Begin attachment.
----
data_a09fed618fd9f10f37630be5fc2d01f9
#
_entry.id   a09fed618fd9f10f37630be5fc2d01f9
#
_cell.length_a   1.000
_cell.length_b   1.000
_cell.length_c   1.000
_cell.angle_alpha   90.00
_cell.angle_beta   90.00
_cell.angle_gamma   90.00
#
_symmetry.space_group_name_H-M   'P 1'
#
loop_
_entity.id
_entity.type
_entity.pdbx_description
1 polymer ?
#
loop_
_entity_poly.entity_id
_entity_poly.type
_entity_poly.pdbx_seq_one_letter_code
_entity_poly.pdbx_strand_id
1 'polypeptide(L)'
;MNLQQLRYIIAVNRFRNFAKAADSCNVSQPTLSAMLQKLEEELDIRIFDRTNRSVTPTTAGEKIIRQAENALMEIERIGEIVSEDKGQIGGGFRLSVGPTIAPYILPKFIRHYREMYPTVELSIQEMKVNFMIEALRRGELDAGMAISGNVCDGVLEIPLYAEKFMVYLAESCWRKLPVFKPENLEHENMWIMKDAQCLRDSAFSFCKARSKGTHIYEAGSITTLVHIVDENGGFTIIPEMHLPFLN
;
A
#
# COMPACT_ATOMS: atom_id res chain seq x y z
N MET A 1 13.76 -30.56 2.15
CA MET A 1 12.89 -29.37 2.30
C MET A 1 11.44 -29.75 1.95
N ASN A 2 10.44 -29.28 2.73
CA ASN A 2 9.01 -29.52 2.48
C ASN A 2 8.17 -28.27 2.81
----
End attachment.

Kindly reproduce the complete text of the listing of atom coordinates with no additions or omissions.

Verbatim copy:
data_a09fed618fd9f10f37630be5fc2d01f9
#
_entry.id   a09fed618fd9f10f37630be5fc2d01f9
#
_cell.length_a   1.000
_cell.length_b   1.000
_cell.length_c   1.000
_cell.angle_alpha   90.00
_cell.angle_beta   90.00
_cell.angle_gamma   90.00
#
_symmetry.space_group_name_H-M   'P 1'
#
loop_
_entity.id
_entity.type
_entity.pdbx_description
1 polymer ?
#
loop_
_entity_poly.entity_id
_entity_poly.type
_entity_poly.pdbx_seq_one_letter_code
_entity_poly.pdbx_strand_id
1 'polypeptide(L)'
;MNLQQLRYIIAVNRFRNFAKAADSCNVSQPTLSAMLQKLEEELDIRIFDRTNRSVTPTTAGEKIIRQAENALMEIERIGEIVSEDKGQIGGGFRLSVGPTIAPYILPKFIRHYREMYPTVELSIQEMKVNFMIEALRRGELDAGMAISGNVCDGVLEIPLYAEKFMVYLAESCWRKLPVFKPENLEHENMWIMKDAQCLRDSAFSFCKARSKGTHIYEAGSITTLVHIVDENGGFTIIPEMHLPFLN
;
A
#
# COMPACT_ATOMS: atom_id res chain seq x y z
N MET A 1 13.76 -30.56 2.15
CA MET A 1 12.89 -29.37 2.30
C MET A 1 11.44 -29.75 1.95
N ASN A 2 10.44 -29.28 2.73
CA ASN A 2 9.01 -29.52 2.48
C ASN A 2 8.17 -28.27 2.81